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Return to the Endangered Plants of the Southeastern US Database

Endangered Species of the Western US Database




Georgia Aster

Symphyotrichum georgianum

Synonyms:
Aster georgianus
Aster patens var. georgianus




Georgia_aster
Aster_georgianus
GEORGIA_ASTER2



Georgia_aster_habitat




Status under the U.S. Endangered Species Act

Candidate for Federal Protection (June 13, 2002)

State Heritage Status Rankings

Alabama (S2/S3), Florida (SU), Georgia (S2), North Carolina (S2), South Carolina (S?)




 
Description:

Georgia aster is a perennial, colonial herb with 1, sometimes 2 stems, approximately 4.5 to 8 dm tall, originating from an underground rhizome. Georgia aster leaves are thick, lanceolate to oblanceolate, scabrous, and clasp the scabrous stem. From early October to mid-November, the species produces flower heads 5 cm across exhibiting dark purple rays up to 2 cm in length. The disk flowers are white with purplish tips on the corollas, purple anthers, and whitish pollen. As the flowers mature, the corollas turn a darker purple color. The fruit is produced between November and December and is a ribbed achene up to 4 mm in length exhibiting evenly spreading trichomes (USFWS 2002).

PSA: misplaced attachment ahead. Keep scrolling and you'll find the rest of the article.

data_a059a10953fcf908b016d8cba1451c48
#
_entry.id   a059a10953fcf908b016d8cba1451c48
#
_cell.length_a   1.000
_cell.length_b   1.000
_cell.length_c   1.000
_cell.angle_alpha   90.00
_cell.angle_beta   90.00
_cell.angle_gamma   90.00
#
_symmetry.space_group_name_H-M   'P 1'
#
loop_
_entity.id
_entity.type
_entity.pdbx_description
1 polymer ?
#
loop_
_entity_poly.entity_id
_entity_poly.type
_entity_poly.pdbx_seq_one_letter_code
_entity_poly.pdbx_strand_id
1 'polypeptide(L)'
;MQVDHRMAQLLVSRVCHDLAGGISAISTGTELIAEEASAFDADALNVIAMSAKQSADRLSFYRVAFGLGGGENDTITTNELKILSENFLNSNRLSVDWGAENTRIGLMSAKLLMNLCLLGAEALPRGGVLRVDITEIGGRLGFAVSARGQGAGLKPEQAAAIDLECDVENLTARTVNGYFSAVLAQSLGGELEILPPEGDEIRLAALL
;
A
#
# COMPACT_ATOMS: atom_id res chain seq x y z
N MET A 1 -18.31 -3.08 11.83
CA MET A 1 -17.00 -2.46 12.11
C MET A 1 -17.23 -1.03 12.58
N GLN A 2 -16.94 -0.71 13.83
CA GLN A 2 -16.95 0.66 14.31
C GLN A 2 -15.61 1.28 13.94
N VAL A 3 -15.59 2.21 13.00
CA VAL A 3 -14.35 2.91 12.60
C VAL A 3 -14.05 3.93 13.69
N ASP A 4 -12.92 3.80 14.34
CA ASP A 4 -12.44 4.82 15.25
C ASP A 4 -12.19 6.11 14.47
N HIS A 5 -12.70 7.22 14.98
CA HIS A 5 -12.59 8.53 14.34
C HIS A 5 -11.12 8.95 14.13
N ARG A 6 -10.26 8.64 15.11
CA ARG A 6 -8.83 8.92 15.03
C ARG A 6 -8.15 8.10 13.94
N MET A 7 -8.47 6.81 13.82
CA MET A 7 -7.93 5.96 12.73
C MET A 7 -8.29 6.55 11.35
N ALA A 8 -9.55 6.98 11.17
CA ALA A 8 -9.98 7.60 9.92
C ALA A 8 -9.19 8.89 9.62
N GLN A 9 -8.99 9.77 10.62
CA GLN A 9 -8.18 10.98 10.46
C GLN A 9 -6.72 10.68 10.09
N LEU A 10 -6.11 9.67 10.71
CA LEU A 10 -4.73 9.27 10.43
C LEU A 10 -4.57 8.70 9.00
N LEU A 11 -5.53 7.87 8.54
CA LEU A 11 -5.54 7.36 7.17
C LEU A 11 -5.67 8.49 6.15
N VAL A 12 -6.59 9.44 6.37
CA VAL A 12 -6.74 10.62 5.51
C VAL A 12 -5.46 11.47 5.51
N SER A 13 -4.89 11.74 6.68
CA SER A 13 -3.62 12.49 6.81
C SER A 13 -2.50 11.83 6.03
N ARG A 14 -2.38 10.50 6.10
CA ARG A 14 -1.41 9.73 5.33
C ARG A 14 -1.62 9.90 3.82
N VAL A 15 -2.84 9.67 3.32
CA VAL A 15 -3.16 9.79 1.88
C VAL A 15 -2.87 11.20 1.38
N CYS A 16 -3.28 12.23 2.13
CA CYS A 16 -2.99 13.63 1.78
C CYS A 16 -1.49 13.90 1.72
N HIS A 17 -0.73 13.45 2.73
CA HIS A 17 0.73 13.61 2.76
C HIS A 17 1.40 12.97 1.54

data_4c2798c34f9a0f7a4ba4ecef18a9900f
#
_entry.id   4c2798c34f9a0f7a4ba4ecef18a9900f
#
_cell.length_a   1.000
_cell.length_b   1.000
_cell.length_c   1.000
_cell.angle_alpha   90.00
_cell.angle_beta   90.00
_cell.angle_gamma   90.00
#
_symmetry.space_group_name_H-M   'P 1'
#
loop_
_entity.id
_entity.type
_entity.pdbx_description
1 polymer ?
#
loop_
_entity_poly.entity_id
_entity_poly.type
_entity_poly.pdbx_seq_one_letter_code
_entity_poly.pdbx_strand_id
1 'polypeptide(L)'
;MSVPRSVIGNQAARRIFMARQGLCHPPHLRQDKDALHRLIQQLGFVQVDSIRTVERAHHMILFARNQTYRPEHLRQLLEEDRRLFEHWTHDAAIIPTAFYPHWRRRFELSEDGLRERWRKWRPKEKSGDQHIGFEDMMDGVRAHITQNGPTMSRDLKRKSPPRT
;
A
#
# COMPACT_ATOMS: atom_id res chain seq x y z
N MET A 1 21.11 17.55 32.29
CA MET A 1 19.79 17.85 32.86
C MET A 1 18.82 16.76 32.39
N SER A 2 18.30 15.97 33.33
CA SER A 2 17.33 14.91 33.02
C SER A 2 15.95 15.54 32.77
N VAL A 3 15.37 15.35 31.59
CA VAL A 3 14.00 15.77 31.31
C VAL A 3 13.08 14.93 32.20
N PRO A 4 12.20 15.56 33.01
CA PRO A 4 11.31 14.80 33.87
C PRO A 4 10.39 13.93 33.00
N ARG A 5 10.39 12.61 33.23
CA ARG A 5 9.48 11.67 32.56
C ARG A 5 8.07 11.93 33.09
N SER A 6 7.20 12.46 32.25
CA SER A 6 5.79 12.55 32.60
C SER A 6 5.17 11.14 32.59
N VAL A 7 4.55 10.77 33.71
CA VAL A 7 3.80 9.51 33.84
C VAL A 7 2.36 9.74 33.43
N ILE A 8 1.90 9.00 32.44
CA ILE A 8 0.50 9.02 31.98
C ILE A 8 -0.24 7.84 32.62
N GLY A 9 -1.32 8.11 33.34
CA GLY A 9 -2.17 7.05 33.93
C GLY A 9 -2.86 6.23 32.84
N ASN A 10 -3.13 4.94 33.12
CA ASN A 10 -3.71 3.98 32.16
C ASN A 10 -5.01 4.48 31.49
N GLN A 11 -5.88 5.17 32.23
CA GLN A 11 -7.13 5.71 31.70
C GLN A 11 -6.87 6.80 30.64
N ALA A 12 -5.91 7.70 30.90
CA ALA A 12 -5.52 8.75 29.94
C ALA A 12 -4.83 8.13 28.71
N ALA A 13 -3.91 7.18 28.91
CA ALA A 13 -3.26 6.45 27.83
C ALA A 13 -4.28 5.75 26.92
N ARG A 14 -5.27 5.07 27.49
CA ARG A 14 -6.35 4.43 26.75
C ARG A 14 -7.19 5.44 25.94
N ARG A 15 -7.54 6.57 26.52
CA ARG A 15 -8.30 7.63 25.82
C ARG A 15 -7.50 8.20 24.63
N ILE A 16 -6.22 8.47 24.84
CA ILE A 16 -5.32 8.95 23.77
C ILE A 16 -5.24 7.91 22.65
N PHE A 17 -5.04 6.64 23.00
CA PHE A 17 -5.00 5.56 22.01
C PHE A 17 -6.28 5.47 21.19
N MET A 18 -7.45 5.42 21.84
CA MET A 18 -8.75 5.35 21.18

Habitat:

Georgia aster is a relict species of post oak (Quercus stellata) savanna/prairie communities that existed in the southeast prior to widespread fire suppression and extirpation of large native grazing animals. It occupies a variety of dry habitats and the primary controlling factor appears to be the availability of light. The majority of the remaining Georgia aster populations survive adjacent to roads, along woodland borders, in dry, rocky woods, and within utility rights-of-way and other openings where current land management mimics natural disturbance regimes. Most populations are small, and since the speciesí main mode of reproduction is vegetative, each isolated population probably represents just a few genotypes. Many existing populations are threatened by woody plant succession due to fire suppression, development, highway expansion/improvement, and herbicide application (USFWS 2002).

Range:

Georgia aster is found from southcentral North Carolina to central Georgia and west to central Alabama, apparently disjunct on the Coastal Plain of southwest Georgia and the eastern Panhandle of Florida. NatureServe (2003) reports there are approximately 60 populations known to exist in the southeastern United States. Most of these populations are small, consisting of colonies of only 10 to 100 stems.

Special Identification Features:

Georgia aster resembles two other asters which occur in the same habitat and may be found growing adjacent to Georgia asters. Georgia aster may be distinguished from the similar late purple aster (Symphyotrichum patens var. patens) by its dark purple flowers (compared to the light lavender flowers of late purple aster). Large flower aster (Symphyotrichum grandiflorum) is another similar species, but it can be distinguished by its yellow disk flowers (compared to the white disk flowers of Georgia aster) (Patrick et. al. 1995).






References